VISIT TO CROWCOMBE - 18th May 2019
On Saturday the 18th May 2019 some 20+ members of the society visited Crowcombe for guided tours of the Church of the Holy Ghost and nearby Church House, followed by a fascinating talk outlining the history of the latter Grade 2 listed building (one of only two such surviving properties of the fifty-one originally built in Somerset). “Church House, Crowcombe - a history” (ISBN 978-1-5272-0501-7) provides comprehensive facts and images.
CHURCH OF THE HOLY GHOST
Beside the entrance drive leading to Crowcombe House stands the Church of the Holy Ghost, thought to be the only church in England with this dedication. The church is known for its outstanding collection of early 16th-century bench ends, beautifully carved with a variety of fabulous beasts, foliage, mermaids, and three likenesses of a pagan Green Man.
The most intriguing bench end shows a pair of naked men fighting with a two-headed dragon. The carving is thought to represent the story of the Gurt Worm, a fearsome dragon that terrorised the region until it was defeated and cut in half. The two halves then formed the Quantock Hills.
Aside from the fabulously carved bench ends the church boasts a pair of 18th-century screens, and the Carew aisle, a private chapel built by the Carew family and still privately owned by the lords of the manor. In the churchyard stands a medieval preaching cross and the tip of the medieval spire that came crashing down in 1725 when it was hit by lightning.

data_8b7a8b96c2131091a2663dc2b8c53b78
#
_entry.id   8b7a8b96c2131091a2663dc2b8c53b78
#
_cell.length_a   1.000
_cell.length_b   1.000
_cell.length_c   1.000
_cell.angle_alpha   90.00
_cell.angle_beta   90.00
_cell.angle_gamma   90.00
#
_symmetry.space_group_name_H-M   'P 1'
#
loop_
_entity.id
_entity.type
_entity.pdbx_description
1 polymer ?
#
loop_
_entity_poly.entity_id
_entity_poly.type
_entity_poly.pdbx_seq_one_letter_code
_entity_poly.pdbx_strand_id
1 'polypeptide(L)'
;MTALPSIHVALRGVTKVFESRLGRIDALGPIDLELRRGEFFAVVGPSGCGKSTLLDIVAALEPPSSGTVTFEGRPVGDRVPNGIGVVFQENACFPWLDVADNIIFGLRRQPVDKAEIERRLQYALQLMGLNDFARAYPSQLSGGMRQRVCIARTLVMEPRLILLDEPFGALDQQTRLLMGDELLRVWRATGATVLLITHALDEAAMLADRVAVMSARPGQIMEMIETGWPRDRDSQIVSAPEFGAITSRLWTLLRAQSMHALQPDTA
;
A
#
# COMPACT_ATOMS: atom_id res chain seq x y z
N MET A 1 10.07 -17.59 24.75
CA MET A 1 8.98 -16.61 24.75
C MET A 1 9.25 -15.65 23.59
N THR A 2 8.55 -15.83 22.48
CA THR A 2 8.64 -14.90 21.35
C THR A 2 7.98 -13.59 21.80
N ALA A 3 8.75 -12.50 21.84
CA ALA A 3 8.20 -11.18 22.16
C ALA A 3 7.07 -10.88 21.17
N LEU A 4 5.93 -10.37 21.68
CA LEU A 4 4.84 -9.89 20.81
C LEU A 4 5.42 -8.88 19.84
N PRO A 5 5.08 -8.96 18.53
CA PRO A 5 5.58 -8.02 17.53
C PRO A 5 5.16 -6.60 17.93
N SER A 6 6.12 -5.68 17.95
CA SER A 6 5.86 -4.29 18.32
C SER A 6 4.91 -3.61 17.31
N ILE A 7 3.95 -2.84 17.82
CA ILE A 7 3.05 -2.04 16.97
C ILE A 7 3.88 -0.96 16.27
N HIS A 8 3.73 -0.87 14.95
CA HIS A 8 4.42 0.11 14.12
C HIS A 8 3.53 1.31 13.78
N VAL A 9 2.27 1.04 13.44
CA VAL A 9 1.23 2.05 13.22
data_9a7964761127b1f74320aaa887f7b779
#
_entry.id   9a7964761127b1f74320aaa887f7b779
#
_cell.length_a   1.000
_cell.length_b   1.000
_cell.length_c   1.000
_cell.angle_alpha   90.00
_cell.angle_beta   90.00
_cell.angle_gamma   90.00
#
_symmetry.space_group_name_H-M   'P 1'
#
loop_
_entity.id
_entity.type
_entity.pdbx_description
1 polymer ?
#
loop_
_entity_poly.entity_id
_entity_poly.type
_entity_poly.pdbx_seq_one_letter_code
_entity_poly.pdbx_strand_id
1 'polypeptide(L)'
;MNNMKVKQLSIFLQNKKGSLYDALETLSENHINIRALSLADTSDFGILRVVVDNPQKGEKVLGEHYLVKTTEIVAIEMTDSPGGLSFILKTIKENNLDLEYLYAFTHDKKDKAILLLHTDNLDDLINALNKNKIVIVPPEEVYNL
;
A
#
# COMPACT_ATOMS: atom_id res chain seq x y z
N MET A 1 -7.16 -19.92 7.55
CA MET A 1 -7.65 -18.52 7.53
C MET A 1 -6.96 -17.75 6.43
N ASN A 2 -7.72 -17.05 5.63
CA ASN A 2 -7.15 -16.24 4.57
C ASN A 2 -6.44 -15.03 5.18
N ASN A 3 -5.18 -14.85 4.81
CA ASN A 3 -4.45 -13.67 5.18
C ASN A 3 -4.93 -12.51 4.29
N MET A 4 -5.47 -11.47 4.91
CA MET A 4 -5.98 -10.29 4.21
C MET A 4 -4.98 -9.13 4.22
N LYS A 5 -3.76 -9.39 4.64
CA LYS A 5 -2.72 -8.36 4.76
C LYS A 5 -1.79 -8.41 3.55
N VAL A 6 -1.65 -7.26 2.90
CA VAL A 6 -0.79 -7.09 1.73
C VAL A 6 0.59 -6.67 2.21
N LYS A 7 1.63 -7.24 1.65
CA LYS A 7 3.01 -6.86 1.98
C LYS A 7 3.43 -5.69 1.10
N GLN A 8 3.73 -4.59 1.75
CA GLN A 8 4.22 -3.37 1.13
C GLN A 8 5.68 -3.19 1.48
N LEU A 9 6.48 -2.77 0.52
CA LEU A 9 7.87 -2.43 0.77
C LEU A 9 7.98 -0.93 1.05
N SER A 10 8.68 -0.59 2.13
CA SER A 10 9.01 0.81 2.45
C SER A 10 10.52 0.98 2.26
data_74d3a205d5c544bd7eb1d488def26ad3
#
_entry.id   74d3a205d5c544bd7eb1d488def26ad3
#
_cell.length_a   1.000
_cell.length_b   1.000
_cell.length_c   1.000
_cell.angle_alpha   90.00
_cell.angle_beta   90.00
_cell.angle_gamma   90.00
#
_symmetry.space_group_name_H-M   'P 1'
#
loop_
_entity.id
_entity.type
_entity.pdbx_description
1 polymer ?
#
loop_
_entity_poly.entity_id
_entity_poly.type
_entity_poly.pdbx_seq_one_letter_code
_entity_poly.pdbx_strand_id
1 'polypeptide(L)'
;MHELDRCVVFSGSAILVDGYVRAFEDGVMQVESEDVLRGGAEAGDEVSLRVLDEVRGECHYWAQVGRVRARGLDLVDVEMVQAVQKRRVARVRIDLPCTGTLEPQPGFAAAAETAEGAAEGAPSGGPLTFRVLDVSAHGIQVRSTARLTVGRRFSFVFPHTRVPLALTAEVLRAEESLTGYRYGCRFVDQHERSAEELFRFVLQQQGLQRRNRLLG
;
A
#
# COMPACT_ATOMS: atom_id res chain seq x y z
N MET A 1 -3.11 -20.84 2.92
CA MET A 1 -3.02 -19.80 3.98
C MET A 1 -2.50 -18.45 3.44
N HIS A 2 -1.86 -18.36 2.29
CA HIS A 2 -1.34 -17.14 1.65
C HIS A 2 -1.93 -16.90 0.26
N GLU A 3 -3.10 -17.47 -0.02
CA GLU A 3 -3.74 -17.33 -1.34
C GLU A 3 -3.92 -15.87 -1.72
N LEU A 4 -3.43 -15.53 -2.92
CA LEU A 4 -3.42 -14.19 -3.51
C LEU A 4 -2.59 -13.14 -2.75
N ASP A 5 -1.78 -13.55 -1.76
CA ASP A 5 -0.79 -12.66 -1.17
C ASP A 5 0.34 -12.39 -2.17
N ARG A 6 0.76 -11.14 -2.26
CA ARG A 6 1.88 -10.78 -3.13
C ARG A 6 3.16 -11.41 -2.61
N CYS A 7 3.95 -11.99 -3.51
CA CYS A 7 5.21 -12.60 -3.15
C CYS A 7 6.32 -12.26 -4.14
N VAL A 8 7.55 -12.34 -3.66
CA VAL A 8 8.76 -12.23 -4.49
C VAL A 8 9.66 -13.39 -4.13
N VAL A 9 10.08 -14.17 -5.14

Opposite the churchyard is Church House, built in 1515 after a donation by the Carews of Crowcombe Court as a venue for church ales. The ground floor was used to brew ale and bake bread, while the upper floor was used for feasting and dancing. The fashion for church ales died out when Puritanism gained popularity in the 17th century, and the building was used as a charity school and to house the poor.
The opening of Williton Workhouse in 1836 and of Crowcombe First School in 1870 (replacing the charity school in Church House) made the premises redundant.
Following a long period of disuse and dereliction the 1907 appeal for public funds to repair the building proved successful, the ground and upper floors - the latter, where our talk took place - being restored to use. Further grants and public fund-raising in 2007 enabled major building refurbishment facilitating the venue's use for celebrations such as weddings and special events.